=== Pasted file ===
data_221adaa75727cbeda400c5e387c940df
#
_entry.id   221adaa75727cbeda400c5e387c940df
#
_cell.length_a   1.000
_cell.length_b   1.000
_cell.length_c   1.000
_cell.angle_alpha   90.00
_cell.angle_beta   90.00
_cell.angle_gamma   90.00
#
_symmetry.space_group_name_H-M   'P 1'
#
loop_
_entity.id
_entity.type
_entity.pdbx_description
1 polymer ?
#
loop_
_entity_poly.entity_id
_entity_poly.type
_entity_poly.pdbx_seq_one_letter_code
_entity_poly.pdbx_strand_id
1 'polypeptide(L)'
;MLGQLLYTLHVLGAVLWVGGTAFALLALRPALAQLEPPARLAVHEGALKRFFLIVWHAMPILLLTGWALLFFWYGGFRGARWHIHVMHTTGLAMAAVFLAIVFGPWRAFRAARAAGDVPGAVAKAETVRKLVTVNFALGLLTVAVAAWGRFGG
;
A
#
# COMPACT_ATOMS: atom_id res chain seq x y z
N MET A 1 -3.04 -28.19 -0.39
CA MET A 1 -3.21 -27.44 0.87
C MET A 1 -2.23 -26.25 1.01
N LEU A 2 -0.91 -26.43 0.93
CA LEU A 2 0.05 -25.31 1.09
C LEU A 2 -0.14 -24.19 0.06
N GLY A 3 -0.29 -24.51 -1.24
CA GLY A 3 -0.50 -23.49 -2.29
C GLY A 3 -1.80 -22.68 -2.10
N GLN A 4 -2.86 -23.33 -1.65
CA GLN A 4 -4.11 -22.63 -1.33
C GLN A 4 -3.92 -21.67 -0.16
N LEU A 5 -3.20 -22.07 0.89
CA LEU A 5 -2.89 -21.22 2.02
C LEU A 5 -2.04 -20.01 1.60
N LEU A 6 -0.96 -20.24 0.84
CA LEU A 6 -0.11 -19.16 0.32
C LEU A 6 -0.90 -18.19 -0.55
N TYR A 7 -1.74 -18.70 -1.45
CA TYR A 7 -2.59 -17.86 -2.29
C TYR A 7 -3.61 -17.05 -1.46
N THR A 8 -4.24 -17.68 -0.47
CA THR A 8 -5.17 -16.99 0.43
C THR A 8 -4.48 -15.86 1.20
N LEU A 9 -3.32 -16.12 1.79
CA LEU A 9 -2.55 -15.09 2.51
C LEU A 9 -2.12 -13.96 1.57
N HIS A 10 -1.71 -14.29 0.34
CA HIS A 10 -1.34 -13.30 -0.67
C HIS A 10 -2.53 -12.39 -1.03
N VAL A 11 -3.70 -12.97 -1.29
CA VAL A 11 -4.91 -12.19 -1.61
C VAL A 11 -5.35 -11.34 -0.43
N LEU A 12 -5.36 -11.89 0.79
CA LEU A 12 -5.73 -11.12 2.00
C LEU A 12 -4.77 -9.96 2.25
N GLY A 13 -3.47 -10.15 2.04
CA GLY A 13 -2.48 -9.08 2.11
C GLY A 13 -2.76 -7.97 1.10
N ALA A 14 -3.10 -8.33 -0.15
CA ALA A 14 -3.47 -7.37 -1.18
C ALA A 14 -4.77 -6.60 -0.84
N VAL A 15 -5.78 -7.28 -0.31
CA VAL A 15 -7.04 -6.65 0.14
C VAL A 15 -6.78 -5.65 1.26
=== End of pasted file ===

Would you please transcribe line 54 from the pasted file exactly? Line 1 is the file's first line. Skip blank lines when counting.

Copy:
C THR A 8 -4.48 -15.86 1.20